Perú – Day 3 – Cusco and the Sacred Valley

We took a morning flight from Lima to Cusco, leaving about an hour late. When we got to Cusco, our luggage was sent ahead to our hotel and we boarded a bus for the day’s touring, with the day to end at our hotel in the Sacred Valley, Aranwa.

At 11,100 feet Cusco is the highest location of the trip (although on a road outside the city, we reached 12,500 feet before descending down into the Sacred Valley).

Our first stop was Sacsayhuaman (not very good pronunciation note: Sexy Woman), an incredible Incan ruin of a fortress near Cusco. Sacsayhuaman was built in the mid-1400s to protect Cusco, the Inca capital, as it commanded a wide view across Cusco and the valley below.

Okay, had to take one of these…

View of Cusco and Church of Santo Domingo.

The inner city of Cusco was laid out in the shape of a puma whose head was the fortress of Sacsahuaman. His body was shaped by the rivers Tulumayo and Huatanay, and his tail was where both rivers meet in a place known as Pumaq Chupan.

The ashlar (finely dressed – cut, worked– stone) ramparts are some 33 feet high and weigh 360 tons. The site's remarkable large dry stone walls are constructed with boulders carefully cut to fit together tightly without mortar. The main wall of Sacsayhuaman is built in zigzag fashion, with the walls leaning inward. Following the siege of Cusco, the Spaniards began to use Sacsayhuaman as a source of stones (those they could move) for building Spanish Cuzco.

Andean Flicker, found in Peru, Chile, eastern Bolivia and northeastern Argentina, at altitude range of 6,600 to 16,400 feet.

After our visit here, we enjoyed a buffet lunch together at Casona la Princesita before continuing north by coach into the Sacred Valley of the Incas (Valle Sagrado de los Incas).

We stopped at a spot on the highway overlooking the town of Pisac. and then drove down into the town.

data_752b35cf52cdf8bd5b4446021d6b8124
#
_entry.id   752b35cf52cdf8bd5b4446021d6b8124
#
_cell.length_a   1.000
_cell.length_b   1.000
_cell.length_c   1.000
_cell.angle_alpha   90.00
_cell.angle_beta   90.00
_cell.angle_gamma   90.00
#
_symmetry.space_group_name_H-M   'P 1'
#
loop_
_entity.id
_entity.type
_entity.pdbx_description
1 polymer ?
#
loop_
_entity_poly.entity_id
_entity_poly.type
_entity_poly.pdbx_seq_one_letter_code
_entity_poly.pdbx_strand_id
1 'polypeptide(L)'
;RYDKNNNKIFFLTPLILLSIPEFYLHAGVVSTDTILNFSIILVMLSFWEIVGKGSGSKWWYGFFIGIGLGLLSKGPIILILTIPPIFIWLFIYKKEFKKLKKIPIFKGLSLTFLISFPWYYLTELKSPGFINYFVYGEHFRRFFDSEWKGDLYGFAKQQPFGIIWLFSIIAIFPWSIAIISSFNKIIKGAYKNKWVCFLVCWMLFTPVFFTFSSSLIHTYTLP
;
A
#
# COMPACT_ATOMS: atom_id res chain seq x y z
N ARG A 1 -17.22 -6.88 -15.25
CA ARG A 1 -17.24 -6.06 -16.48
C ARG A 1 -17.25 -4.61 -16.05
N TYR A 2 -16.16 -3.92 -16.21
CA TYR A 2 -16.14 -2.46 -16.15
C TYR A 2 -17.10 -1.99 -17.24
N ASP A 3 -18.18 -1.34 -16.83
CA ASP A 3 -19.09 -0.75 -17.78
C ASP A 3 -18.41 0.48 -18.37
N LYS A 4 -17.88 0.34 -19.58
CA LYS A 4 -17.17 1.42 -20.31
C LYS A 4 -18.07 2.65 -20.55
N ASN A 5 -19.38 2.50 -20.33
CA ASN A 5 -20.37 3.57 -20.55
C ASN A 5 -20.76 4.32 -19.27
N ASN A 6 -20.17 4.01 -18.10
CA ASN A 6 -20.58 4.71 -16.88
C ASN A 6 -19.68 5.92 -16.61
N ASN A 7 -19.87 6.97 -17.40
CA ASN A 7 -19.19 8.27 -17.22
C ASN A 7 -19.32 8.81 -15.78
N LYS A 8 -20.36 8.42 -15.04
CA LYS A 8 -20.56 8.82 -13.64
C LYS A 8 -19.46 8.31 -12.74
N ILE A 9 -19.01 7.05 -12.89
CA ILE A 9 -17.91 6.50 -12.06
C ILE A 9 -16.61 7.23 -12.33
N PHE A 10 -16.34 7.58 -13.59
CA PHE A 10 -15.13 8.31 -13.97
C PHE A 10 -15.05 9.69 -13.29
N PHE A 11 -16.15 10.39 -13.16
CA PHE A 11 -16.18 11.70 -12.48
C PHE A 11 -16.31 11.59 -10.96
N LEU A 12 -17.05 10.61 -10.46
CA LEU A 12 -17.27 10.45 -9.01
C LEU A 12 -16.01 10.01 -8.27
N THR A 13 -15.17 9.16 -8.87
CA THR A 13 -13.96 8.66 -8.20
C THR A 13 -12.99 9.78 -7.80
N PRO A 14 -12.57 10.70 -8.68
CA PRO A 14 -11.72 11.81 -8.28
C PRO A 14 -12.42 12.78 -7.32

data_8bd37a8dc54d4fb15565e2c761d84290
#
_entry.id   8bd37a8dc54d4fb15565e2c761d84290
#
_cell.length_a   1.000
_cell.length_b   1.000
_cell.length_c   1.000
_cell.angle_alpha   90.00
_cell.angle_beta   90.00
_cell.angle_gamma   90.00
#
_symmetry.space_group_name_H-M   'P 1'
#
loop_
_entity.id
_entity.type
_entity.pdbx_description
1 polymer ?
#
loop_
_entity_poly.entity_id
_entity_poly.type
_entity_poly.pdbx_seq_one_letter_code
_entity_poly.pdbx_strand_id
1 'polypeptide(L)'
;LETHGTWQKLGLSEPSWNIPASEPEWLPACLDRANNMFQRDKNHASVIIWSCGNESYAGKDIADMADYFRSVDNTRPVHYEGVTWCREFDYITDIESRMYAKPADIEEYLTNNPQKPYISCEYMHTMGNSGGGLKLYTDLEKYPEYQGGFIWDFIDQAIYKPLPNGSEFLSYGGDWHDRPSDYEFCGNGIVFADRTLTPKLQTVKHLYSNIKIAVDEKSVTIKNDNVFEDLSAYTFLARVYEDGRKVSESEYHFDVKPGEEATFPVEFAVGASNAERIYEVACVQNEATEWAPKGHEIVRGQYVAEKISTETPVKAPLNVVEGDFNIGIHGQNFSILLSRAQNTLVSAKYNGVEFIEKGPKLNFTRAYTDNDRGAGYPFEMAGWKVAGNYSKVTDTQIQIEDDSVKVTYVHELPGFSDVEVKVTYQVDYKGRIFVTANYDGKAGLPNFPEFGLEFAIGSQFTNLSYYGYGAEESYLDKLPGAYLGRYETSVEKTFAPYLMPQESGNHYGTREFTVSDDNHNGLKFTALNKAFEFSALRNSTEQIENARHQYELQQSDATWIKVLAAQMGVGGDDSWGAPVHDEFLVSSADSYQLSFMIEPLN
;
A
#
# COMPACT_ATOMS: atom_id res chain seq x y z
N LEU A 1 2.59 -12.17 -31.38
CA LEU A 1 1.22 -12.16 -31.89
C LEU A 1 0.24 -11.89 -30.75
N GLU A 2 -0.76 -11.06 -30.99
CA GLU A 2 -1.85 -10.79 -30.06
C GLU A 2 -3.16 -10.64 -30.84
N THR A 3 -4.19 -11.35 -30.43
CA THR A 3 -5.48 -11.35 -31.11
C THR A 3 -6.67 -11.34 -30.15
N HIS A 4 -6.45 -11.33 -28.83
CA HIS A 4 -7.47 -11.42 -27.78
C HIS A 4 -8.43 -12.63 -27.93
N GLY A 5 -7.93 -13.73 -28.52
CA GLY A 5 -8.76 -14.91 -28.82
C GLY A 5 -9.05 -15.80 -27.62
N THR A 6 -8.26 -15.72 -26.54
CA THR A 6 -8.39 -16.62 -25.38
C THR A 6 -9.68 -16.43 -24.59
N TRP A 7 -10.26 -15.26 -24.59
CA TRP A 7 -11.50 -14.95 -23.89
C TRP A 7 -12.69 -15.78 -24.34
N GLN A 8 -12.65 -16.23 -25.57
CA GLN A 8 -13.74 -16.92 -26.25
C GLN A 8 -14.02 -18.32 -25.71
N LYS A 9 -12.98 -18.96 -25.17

Designed with its terraced fields in the shape of a partridge (or pisaca), Pisac was destroyed by the conquistador Pizarro in the 1530s; the current town was built about forty years later. We walked around a Quechua market of stalls, much of the goods pretty much the same.

Next, we had an added trip to the small farming village of Huchoy Cusco (Little Cusco in Quechan). This village is operated as a farming coop and has about 75 families. Several of the villagers dressed in traditional Peruvian clothing (for us) were present, and a community leader described the history of the village, and had examples of their current crops: vegetables; grains; and herbs. After the talk, several of the men played music. Several of the women were spinning yarn.

After leaving Huchoy Cusco, we drove to our hotel, Aranwa, in the Sacred Valley. This is a huge, modern resort at the end of an undeveloped road and surrounded by the Andes, with restaurant, a pool, shops, a spa, a chapel, a place to show movies, and a variety of animals and birds wandering around the grounds.

We relaxed, had a long dinner, and went to bed.


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